WHAT ARE CATALOGING, CIP and PCIP?
- Cataloging is descriptive information about a book, using a set vocabulary, formatted according to national standards and created by a trained cataloger. When a book has CIP or PCIP, a cataloging block is usually found on the back of the title page.
- CIP (Cataloging In Publication) is a cataloging block created by the Library of Congress. The CIP Program was established to enhance the services of publishers and librarians by providing bibliographic descriptions of published materials in a timely fashion.
- PCIP (Publisher’s Cataloging-In-Publication) is a cataloging block created by a trained cataloger at the request of a publisher. CIP and PCIP are created using the same set of rules. The only difference is the agency which creates the cataloging.
- PCIP gives librarians all the information they need to quickly add a record for the book to their database or card catalog. This means improved service to library users (and happy librarians).
- PCIP should only be created by a professionally trained cataloger who understands the required format and controlled vocabulary used by the library community.
WHY DOES YOUR BOOK NEED PCIP?
PCIP is a value-added feature; a purchasing librarian will recognize that your title(s) can be quickly added to a library’s collection. Books without CIP/PCIP are often set aside to be cataloged later. This means that your title will not get onto the shelves and into readers’ hands as quickly as you would like.
PCIP is an option for publishers who have not requested (or do not qualify for) CIP from the Library of Congress.
WHAT INFORMATION IS INCLUDED IN A PCIP?
- A formatted description of the material (author, title, edition, etc.)
- PCN (optional) Publishers can request a Preassigned Control Number from the Library of Congress. This is not a requirement; here is a link for more information: http://pcn.loc.gov/pcnfaq.html
- Library of Congress subject terms (these allow a book to be searched and linked by common descriptive terms)
- Library of Congress authorized name terms
- Dewey Decimal and Library of Congress classification numbers
DGI CAN HELP!
Let our staff of professional catalogers quickly and accurately prepare your PCIP block. We will deliver:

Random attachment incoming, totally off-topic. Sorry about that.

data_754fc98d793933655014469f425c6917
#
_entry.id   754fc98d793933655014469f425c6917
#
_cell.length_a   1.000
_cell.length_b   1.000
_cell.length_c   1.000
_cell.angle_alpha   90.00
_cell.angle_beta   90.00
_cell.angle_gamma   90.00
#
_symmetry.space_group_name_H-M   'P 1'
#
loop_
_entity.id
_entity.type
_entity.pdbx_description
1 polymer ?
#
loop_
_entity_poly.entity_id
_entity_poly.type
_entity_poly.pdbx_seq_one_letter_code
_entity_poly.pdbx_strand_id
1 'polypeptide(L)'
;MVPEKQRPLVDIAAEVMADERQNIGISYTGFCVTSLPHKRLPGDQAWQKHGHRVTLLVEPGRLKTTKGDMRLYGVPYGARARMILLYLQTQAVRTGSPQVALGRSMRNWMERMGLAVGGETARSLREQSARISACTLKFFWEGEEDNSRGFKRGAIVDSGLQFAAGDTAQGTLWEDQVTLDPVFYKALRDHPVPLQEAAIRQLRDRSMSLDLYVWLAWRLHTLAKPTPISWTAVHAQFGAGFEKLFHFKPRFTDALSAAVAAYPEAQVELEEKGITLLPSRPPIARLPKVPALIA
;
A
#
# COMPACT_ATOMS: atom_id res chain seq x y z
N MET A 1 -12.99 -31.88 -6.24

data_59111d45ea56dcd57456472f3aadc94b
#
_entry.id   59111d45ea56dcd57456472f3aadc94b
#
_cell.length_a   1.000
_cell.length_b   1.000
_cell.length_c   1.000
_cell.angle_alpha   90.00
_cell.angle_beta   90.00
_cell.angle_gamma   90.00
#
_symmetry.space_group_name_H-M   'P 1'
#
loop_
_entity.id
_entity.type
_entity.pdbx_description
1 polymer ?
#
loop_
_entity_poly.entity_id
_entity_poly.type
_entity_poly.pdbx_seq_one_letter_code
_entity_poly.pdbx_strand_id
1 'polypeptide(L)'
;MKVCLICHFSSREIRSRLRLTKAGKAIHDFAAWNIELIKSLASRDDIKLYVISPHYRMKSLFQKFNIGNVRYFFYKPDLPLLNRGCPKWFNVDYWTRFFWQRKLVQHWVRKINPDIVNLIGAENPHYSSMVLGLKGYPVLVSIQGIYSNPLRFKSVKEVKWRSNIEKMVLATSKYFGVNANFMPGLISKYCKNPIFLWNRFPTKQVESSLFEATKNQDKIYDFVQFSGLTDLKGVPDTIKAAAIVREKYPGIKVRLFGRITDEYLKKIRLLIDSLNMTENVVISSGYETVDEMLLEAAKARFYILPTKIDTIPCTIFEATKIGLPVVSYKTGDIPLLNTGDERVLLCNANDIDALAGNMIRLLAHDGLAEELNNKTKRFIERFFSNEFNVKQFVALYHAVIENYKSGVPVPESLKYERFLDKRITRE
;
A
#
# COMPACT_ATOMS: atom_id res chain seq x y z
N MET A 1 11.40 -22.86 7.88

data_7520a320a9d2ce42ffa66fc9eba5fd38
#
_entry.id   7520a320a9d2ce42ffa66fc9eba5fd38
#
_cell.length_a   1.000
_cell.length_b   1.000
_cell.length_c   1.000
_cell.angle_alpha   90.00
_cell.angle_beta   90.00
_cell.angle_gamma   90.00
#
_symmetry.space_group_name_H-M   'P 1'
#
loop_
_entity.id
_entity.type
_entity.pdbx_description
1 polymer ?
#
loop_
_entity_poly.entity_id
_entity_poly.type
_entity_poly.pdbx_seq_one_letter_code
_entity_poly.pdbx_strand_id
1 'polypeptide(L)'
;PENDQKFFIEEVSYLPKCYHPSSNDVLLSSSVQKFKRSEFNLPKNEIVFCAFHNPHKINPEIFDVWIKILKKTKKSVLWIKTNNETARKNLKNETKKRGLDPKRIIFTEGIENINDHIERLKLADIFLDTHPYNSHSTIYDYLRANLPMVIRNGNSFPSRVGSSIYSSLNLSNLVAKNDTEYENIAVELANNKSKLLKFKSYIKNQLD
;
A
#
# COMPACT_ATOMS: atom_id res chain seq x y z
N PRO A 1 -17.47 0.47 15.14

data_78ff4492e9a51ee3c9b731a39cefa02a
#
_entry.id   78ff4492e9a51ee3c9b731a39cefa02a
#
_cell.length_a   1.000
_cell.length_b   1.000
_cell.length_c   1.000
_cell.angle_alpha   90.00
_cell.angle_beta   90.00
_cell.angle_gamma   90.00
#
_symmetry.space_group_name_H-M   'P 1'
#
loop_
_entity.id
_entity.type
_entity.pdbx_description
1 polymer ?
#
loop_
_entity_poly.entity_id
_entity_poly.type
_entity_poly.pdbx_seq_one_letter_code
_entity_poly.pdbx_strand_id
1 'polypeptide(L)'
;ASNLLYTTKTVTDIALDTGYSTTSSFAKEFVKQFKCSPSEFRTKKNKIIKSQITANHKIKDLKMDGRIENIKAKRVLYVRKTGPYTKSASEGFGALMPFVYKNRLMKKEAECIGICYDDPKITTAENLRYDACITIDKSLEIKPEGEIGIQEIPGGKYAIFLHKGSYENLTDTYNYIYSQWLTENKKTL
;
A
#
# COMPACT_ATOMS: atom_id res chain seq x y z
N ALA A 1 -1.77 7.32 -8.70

- A Microsoft Word formatted PCIP block to be inserted in the copyright page of your publication
- A MARC (machine-readable cataloging) record delivered to both OCLC and SkyRiver (cataloging utilities) so that librarians can almost instantly add your title to their local database
- A MARC record for your library customers to download directly from your website (optional)
RATES AND DELIVERY
Regular service = 2 weeks, $80.00 per title.
Rush service = 3 days, $115.00 per title.
(All times are business days from receipt of order to email or fax delivery by DGI)
Submitting your information
When submitting a copy of the title page and copyright page of your publication, make sure that the information on these pages is in its final form. Catalogers create the PCIP block from the information exactly as it appears on these pages. If, for instance, there is a subtitle on the copyright page but not on the title page, this discrepancy will require us to contact you for clarification, and will delay the delivery of your PCIP.
If anyone associated with your publication has previously been published, please let us know. This applies not only to the main author, but anyone else whose name appears on the title page (co-author, editor, illustrator, translator, author of a preface or afterword, etc.). We often ask publishers to supply us with additional information, such as middle names/initials and dates of birth, in order to distinguish among people with the same or similar names who may already have been published. DGI staff members have been certified by the Library of Congress to establish the authorized form of name, if none exists, for those who are responsible for any aspect of a publication. These names are established in the Library of Congress database.
Please include a detailed summary of the publication on the PCIP order form. For fiction, it is helpful to know the location of the action, as well as the time period, in addition to a plot summary.
Illustrations: This refers to any non-text material in the publication, including drawings, photographs, charts, graphs, etc. If all illustrations are in color, please tell us.